Rich Kirchen – Business Journal of Greater Milwaukee
Sue Sachdeva clearly had gained the confidence and trust of Koss Corp.’s top management and she allegedly used that relationship to commit possibly the nation’s largest corporate embezzlement case of 2009.
The Milwaukee-based stereophone designer and marketer had allowed its longtime vice president of finance to telecommute from Houston in the mid-1990s when she moved there with her physician husband, Ramesh Sachdeva. After relocating back to metro Milwaukee, she worked from her Mequon home two days per week as of late 2007.
She was arrested Dec. 21, 2009, for allegedly using interstate wire communications to defraud Koss Corp. of more than $4.5 million. She still frequently took work home and conducted company business there via computer, according to the criminal complaint filed in U.S. District Court.
The company disclosed on Christmas Eve that the losses from Sachdeva’s unauthorized transactions may exceed $20 million. The company plans to restate its financial statements.
“They trusted her absolutely and implicitly,” said Chris Marquet, a Boston corporate fraud consultant. “She had the full faith and confidence of the majority shareholders and other executives.”
Marquet, who compiles an annual list of corporate embezzlement cases in the United States, said the Koss case is the largest he tracked in 2009. He estimates there were more than 450 embezzlement cases involving thefts of more than $100,000 in 2009.
The amount embezzled in the Koss case is huge and easily exceeds the 2008 mean average of $2.2 million and the median of $500,000, Marquet said. He hasn’t yet finalized his 2009 figures.
The largest embezzlement in 2008 was $65.6 million by Ausaf Umar Siddiqui from Fry’s Electronics Inc., Marquet said. Siddiqui, a former executive at San Jose, Calif.-based retailer Fry’s, was charged with nine counts of wire fraud and money laundering over three years and allegedly used the proceeds for gambling.
Sachdeva, 46, allegedly used her ill-gotten company funds to pay off shopping bills.
Koss executives recently learned she tapped company funds to pay down her personal American Express account after the credit firm’s staff alerted Koss. While she frequently worked from home, the wire transfers listed in the criminal complaint were initiated at Koss’ office, 4129 N. Port Washington Road.
She used the American Express card to buy a total of $3.6 million worth of jewelry, watches, clothing, furs, formal wear and fine home decor at several Milwaukee-area independent retailers, according to the complaint. The transactions were made between Jan. 1, 2008, and Dec. 19, 2009; however, the company said it may need to restate its financial results since 2006.
Sachdeva transferred $4.5 million from the Koss corporate account at Harris Bank into her American Express account between Sept. 2 and Nov. 25, 2009, the complaint said.
Sachdeva’s Milwaukee attorneys did not return a call seeking comment. She is free on $50,000 bond and prohibited from travel outside eastern Wisconsin. Her next court date is scheduled for Jan. 11.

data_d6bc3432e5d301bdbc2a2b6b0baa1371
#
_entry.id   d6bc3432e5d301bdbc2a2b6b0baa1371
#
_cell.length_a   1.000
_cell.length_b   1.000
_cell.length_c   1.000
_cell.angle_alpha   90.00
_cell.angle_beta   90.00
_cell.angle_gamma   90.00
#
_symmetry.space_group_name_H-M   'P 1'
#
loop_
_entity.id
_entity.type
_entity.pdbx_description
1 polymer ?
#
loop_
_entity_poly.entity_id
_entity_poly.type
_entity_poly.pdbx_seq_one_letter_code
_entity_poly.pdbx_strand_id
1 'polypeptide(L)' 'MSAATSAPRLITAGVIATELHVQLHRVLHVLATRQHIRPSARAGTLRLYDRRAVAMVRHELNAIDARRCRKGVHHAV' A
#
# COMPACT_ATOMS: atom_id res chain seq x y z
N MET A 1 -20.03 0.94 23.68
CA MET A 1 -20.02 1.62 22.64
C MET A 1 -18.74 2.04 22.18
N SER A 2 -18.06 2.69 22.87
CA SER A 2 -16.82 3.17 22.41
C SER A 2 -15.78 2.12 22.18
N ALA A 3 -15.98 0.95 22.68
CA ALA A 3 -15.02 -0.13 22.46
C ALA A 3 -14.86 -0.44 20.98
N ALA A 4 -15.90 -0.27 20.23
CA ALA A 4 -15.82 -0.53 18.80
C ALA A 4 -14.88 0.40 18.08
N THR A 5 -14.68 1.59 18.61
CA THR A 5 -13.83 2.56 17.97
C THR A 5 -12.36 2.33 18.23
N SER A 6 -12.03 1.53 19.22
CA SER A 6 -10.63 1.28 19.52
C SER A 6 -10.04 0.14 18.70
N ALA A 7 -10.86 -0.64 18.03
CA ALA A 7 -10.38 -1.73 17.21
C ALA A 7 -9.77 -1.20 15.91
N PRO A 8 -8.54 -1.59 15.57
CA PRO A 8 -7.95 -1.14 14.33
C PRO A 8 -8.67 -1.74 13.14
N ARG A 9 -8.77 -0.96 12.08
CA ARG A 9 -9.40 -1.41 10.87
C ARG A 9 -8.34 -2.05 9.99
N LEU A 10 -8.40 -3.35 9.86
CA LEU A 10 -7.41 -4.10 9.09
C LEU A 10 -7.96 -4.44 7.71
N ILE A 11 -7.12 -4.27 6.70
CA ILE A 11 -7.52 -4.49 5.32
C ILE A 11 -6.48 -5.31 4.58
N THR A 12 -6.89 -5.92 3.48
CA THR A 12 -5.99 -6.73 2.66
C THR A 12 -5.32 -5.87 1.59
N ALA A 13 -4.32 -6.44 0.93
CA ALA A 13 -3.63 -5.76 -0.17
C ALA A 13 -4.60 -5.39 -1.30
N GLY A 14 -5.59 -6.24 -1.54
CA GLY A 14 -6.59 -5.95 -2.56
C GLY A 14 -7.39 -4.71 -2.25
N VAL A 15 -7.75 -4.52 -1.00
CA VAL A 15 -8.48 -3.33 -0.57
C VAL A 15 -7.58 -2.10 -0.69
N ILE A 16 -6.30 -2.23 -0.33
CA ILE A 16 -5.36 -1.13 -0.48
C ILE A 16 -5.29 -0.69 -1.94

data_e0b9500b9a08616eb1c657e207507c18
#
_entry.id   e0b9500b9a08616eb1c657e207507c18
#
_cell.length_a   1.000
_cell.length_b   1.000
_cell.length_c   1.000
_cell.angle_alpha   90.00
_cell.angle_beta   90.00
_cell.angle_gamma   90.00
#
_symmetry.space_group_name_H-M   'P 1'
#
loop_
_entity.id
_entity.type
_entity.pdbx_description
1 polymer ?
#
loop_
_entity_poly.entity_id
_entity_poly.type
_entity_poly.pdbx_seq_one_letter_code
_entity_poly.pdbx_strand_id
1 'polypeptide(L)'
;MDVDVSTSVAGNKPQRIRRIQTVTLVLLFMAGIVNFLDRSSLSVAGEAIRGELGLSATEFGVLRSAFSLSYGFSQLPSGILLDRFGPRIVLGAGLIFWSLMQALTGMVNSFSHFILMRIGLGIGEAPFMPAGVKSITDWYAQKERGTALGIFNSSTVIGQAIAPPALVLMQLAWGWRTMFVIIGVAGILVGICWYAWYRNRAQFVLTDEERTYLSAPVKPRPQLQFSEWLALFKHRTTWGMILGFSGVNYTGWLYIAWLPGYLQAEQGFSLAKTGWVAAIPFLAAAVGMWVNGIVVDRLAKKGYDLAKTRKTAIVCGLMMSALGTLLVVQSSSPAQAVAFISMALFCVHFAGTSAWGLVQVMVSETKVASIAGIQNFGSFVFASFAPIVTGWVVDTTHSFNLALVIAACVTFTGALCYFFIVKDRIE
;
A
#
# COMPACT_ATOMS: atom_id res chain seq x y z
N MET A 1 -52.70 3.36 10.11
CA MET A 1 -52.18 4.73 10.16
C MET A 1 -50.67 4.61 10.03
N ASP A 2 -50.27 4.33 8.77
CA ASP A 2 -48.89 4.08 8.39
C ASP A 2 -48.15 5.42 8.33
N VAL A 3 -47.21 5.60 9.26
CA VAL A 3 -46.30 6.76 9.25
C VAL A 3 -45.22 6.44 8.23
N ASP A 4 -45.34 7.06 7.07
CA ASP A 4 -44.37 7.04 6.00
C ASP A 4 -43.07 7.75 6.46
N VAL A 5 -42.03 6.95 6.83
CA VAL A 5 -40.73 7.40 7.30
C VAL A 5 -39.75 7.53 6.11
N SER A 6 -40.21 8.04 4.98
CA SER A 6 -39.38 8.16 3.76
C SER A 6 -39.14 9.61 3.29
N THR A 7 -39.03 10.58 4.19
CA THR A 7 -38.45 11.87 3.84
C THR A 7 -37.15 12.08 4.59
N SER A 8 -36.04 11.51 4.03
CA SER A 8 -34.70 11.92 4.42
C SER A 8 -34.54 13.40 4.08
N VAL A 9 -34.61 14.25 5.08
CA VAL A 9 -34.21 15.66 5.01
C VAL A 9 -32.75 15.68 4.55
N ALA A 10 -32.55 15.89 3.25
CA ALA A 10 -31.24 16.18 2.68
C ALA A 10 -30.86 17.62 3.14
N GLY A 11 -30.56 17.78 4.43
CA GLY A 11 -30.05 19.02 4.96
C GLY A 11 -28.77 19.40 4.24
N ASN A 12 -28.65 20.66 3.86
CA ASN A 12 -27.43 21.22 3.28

Why Sachdeva committed the fraud, which she acknowledged when FBI agents questioned her at her home on Dec. 21, is uncertain. Also unclear is the reason the company didn’t detect the problem sooner.
Koss Corp. CEO and chief financial officer Michael Koss said this week he could not comment because of the pending FBI investigation. Koss, 55, is the second-generation CEO of the company founded in 1953 by his father, John, who is chairman. The family controls 73 percent of the firm’s stock.
“I can’t really talk to you about anything,” Koss said.
The company has appointed a special committee of outside directors to investigate the embezzlement. Koss Corp. also hired Jefferson Wells, an accounting unit of Milwaukee-based Manpower Inc., to review the situation.
John Stollenwerk, a former CEO of Allen Edmonds Shoe Corp. in Port Washington and a member of the audit committee and special committee, said this week he could not comment.
A spokesman for the company’s independent auditor, Grant Thornton LLP, Chicago, also declined to comment.
Koss Corp. fired Sachdeva effective Christmas Eve and suspended two of her underlings.
Sachdeva was in a position of power with the company’s finances, which likely made it difficult for the organization to figure out what she was doing, Marquet said. Her work-from-home arrangement added to the challenge of detecting her actions, he said. She joined the company in 1992.
Sachdeva fits the profile of the majority of embezzlers, 60 percent of whom were women in 2008 and frequently had access to their employer’s purse strings, Marquet said. The average duration of the embezzlement was four-and-a-half years, he said.
Shopping addiction is a likely cause of Sachdeva’s actions, said Steven Kravit, a Milwaukee attorney who often defends executives in trouble but not in this case. He said she might employ a mental health defense.
U.S. Magistrate Aaron Goodstein on Dec. 21 ordered a mental health evaluation of Sachdeva by U.S. Probation and Pretrial Services, which supervises people released on bond pending trial.
“This looks like a clear, fairly obvious psychological fetish with clothes buying,” Kravit said.
The company is unlikely to recover all its losses, experts said. A $20 million loss, even spread over several years, will make a major impact on the company that records about $38 million in annual revenue.
Koss Corp. can pursue several avenues for recovering some of the stolen funds.
If Sachdeva is convicted, her sentence is likely to include restitution.
The company may have insurance which could provide some cash. The company also could seek to return the recovered merchandise for refunds.
The company also could sue Sachdeva for damages, said Tracy Coenen, a Milwaukee forensic accountant and fraud investigator.
“Recovery of funds stolen by employees is often very low,” Coenen said.